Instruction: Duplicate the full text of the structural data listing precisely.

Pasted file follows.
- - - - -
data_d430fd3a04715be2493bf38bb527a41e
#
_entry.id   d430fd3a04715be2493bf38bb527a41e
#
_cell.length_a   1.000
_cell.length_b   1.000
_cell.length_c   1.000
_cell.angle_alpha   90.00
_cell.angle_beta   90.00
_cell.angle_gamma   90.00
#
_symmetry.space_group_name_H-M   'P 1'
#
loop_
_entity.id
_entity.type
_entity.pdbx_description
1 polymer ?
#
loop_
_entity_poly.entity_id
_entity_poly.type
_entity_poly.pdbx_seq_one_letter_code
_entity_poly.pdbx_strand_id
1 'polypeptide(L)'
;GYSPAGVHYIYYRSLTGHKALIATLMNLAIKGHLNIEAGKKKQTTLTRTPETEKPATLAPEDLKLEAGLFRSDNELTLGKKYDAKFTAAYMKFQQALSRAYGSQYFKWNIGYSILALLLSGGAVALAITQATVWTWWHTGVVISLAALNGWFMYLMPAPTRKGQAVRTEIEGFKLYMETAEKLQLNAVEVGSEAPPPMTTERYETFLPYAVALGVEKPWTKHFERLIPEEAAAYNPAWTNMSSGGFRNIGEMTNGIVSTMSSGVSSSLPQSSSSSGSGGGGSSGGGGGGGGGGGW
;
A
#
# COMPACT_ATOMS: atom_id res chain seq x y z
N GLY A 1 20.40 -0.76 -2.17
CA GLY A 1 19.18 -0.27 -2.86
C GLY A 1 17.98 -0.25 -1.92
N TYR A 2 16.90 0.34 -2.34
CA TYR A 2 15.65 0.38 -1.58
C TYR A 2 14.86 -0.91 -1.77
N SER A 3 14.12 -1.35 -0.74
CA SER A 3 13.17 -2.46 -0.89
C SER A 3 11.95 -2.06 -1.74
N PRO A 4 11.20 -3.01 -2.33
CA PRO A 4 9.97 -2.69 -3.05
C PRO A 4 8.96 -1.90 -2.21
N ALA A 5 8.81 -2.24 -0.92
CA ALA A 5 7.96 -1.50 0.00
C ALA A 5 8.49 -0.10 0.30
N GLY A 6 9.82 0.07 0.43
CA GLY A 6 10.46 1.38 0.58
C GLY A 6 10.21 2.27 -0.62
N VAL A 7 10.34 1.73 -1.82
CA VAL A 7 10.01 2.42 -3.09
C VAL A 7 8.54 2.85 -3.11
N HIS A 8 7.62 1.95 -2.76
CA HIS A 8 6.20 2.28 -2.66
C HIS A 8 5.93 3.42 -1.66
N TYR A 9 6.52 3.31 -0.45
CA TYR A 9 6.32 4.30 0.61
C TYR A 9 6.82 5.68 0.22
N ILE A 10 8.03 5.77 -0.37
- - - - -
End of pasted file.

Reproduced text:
data_d430fd3a04715be2493bf38bb527a41e
#
_entry.id   d430fd3a04715be2493bf38bb527a41e
#
_cell.length_a   1.000
_cell.length_b   1.000
_cell.length_c   1.000
_cell.angle_alpha   90.00
_cell.angle_beta   90.00
_cell.angle_gamma   90.00
#
_symmetry.space_group_name_H-M   'P 1'
#
loop_
_entity.id
_entity.type
_entity.pdbx_description
1 polymer ?
#
loop_
_entity_poly.entity_id
_entity_poly.type
_entity_poly.pdbx_seq_one_letter_code
_entity_poly.pdbx_strand_id
1 'polypeptide(L)'
;GYSPAGVHYIYYRSLTGHKALIATLMNLAIKGHLNIEAGKKKQTTLTRTPETEKPATLAPEDLKLEAGLFRSDNELTLGKKYDAKFTAAYMKFQQALSRAYGSQYFKWNIGYSILALLLSGGAVALAITQATVWTWWHTGVVISLAALNGWFMYLMPAPTRKGQAVRTEIEGFKLYMETAEKLQLNAVEVGSEAPPPMTTERYETFLPYAVALGVEKPWTKHFERLIPEEAAAYNPAWTNMSSGGFRNIGEMTNGIVSTMSSGVSSSLPQSSSSSGSGGGGSSGGGGGGGGGGGW
;
A
#
# COMPACT_ATOMS: atom_id res chain seq x y z
N GLY A 1 20.40 -0.76 -2.17
CA GLY A 1 19.18 -0.27 -2.86
C GLY A 1 17.98 -0.25 -1.92
N TYR A 2 16.90 0.34 -2.34
CA TYR A 2 15.65 0.38 -1.58
C TYR A 2 14.86 -0.91 -1.77
N SER A 3 14.12 -1.35 -0.74
CA SER A 3 13.17 -2.46 -0.89
C SER A 3 11.95 -2.06 -1.74
N PRO A 4 11.20 -3.01 -2.33
CA PRO A 4 9.97 -2.69 -3.05
C PRO A 4 8.96 -1.90 -2.21
N ALA A 5 8.81 -2.24 -0.92
CA ALA A 5 7.96 -1.50 0.00
C ALA A 5 8.49 -0.10 0.30
N GLY A 6 9.82 0.07 0.43
CA GLY A 6 10.46 1.38 0.58
C GLY A 6 10.21 2.27 -0.62
N VAL A 7 10.34 1.73 -1.82
CA VAL A 7 10.01 2.42 -3.09
C VAL A 7 8.54 2.85 -3.11
N HIS A 8 7.62 1.95 -2.76
CA HIS A 8 6.20 2.28 -2.66
C HIS A 8 5.93 3.42 -1.66
N TYR A 9 6.52 3.31 -0.45
CA TYR A 9 6.32 4.30 0.61
C TYR A 9 6.82 5.68 0.22
N ILE A 10 8.03 5.77 -0.37